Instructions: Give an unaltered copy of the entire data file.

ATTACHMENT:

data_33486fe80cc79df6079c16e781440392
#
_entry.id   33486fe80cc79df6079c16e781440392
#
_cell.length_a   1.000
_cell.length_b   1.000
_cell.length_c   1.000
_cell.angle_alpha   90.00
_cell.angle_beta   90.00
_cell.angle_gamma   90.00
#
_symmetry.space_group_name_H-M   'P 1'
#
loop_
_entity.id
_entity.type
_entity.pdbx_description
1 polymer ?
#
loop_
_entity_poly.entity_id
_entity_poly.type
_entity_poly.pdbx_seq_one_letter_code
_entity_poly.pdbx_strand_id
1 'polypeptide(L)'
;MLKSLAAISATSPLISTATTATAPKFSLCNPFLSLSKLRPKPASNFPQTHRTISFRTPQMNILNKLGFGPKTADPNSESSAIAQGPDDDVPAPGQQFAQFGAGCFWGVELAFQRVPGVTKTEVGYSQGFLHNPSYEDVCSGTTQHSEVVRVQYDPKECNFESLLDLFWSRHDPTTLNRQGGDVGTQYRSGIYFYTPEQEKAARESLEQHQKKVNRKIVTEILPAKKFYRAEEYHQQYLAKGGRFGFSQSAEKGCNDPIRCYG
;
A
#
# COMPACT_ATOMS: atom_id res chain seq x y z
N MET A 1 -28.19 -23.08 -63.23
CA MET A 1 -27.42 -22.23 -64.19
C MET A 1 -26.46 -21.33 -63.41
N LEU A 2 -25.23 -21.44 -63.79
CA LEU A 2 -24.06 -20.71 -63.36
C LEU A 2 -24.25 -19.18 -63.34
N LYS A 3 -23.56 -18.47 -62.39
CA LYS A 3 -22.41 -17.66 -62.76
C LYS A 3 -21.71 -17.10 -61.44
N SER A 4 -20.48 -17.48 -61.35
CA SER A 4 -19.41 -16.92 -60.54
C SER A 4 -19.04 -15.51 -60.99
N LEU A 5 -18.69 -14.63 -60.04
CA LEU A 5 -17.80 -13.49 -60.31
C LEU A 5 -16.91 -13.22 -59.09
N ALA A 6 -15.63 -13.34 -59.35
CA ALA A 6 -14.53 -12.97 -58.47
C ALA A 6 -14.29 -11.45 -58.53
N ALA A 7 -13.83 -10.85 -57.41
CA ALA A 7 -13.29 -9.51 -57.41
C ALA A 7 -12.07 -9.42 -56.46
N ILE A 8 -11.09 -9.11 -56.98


data_33486fe80cc79df6079c16e781440392
#
_entry.id   33486fe80cc79df6079c16e781440392
#
_cell.length_a   1.000
_cell.length_b   1.000
_cell.length_c   1.000
_cell.angle_alpha   90.00
_cell.angle_beta   90.00
_cell.angle_gamma   90.00
#
_symmetry.space_group_name_H-M   'P 1'
#
loop_
_entity.id
_entity.type
_entity.pdbx_description
1 polymer ?
#
loop_
_entity_poly.entity_id
_entity_poly.type
_entity_poly.pdbx_seq_one_letter_code
_entity_poly.pdbx_strand_id
1 'polypeptide(L)'
;MLKSLAAISATSPLISTATTATAPKFSLCNPFLSLSKLRPKPASNFPQTHRTISFRTPQMNILNKLGFGPKTADPNSESSAIAQGPDDDVPAPGQQFAQFGAGCFWGVELAFQRVPGVTKTEVGYSQGFLHNPSYEDVCSGTTQHSEVVRVQYDPKECNFESLLDLFWSRHDPTTLNRQGGDVGTQYRSGIYFYTPEQEKAARESLEQHQKKVNRKIVTEILPAKKFYRAEEYHQQYLAKGGRFGFSQSAEKGCNDPIRCYG
;
A
#
# COMPACT_ATOMS: atom_id res chain seq x y z
N MET A 1 -28.19 -23.08 -63.23
CA MET A 1 -27.42 -22.23 -64.19
C MET A 1 -26.46 -21.33 -63.41
N LEU A 2 -25.23 -21.44 -63.79
CA LEU A 2 -24.06 -20.71 -63.36
C LEU A 2 -24.25 -19.18 -63.34
N LYS A 3 -23.56 -18.47 -62.39
CA LYS A 3 -22.41 -17.66 -62.76
C LYS A 3 -21.71 -17.10 -61.44
N SER A 4 -20.48 -17.48 -61.35
CA SER A 4 -19.41 -16.92 -60.54
C SER A 4 -19.04 -15.51 -60.99
N LEU A 5 -18.69 -14.63 -60.04
CA LEU A 5 -17.80 -13.49 -60.31
C LEU A 5 -16.91 -13.22 -59.09
N ALA A 6 -15.63 -13.34 -59.35
CA ALA A 6 -14.53 -12.97 -58.47
C ALA A 6 -14.29 -11.45 -58.53
N ALA A 7 -13.83 -10.85 -57.41
CA ALA A 7 -13.29 -9.51 -57.41
C ALA A 7 -12.07 -9.42 -56.46
N ILE A 8 -11.09 -9.11 -56.98